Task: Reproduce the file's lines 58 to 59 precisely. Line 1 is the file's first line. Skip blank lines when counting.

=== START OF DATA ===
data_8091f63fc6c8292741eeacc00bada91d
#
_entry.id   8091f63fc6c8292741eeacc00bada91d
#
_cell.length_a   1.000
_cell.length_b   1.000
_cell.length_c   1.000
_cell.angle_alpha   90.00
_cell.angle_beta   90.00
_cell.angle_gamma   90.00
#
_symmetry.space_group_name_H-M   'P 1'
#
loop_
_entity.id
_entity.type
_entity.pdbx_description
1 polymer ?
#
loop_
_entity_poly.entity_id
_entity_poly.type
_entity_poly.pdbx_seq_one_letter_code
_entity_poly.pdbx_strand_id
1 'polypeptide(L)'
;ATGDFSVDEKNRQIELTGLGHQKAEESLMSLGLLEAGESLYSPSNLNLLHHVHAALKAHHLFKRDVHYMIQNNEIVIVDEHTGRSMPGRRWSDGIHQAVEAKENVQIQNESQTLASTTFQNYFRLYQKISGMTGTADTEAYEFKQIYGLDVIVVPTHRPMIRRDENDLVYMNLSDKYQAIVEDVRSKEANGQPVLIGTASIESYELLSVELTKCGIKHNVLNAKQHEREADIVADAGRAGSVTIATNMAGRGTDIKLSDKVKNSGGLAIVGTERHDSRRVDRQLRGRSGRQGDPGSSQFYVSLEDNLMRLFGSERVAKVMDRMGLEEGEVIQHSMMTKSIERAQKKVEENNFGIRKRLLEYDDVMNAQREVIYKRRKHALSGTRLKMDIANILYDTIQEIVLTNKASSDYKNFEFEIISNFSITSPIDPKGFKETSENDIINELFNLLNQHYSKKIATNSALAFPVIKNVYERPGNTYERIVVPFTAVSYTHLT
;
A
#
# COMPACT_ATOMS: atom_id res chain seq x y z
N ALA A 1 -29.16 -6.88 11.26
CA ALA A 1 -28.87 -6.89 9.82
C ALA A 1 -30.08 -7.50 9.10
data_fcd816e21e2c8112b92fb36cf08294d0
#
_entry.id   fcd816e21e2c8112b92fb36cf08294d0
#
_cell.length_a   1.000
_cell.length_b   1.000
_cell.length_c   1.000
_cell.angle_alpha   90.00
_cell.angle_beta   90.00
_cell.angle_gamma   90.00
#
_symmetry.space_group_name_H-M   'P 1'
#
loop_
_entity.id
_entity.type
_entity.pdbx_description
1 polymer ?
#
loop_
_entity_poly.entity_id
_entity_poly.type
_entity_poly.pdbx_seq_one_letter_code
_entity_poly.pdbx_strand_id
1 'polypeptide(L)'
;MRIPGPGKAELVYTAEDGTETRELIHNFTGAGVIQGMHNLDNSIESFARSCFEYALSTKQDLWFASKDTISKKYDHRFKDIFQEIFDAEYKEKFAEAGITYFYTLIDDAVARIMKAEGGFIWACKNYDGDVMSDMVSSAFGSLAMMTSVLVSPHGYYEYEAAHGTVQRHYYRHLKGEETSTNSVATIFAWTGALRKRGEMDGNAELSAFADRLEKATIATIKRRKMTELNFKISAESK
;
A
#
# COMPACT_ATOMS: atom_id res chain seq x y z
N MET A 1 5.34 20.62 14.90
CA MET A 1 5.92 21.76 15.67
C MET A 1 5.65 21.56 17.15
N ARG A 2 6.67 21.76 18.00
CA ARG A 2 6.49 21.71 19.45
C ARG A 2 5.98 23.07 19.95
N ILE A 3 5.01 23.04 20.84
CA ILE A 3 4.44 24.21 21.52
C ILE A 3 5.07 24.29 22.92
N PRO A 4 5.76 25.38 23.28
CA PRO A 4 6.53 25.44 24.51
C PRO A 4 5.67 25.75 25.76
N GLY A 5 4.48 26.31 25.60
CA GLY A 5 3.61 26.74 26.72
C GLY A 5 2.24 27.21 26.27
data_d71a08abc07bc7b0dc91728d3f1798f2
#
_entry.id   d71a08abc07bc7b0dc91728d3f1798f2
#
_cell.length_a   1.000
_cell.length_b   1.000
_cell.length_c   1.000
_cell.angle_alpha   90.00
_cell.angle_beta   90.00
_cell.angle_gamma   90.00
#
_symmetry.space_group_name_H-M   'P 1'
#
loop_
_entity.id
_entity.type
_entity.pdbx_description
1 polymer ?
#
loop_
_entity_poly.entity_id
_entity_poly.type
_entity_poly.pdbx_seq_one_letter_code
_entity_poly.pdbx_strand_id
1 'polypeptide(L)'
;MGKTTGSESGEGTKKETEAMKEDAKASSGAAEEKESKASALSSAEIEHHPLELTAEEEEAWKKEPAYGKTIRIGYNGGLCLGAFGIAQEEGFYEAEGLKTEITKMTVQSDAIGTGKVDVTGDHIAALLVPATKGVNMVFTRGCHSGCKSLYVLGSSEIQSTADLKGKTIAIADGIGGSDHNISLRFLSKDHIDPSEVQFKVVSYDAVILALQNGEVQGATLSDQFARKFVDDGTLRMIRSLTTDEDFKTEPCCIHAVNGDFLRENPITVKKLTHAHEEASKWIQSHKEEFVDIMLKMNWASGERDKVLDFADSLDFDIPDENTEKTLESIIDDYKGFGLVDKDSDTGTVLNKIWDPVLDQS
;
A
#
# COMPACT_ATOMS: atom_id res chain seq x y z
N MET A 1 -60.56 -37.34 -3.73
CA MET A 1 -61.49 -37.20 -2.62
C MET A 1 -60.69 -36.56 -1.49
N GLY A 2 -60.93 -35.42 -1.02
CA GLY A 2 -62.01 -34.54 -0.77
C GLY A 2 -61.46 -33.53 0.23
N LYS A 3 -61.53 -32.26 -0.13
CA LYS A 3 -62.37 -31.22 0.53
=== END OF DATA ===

1 'polypeptide(L)'
;MRIPGPGKAELVYTAEDGTETRELIHNFTGAGVIQGMHNLDNSIESFARSCFEYALSTKQDLWFASKDTISKKYDHRFKDIFQEIFDAEYKEKFAEAGITYFYTLIDDAVARIMKAEGGFIWACKNYDGDVMSDMVSSAFGSLAMMTSVLVSPHGYYEYEAAHGTVQRHYYRHLKGEETSTNSVATIFAWTGALRKRGEMDGNAELSAFADRLEKATIATIKRRKMTELNFKISAESK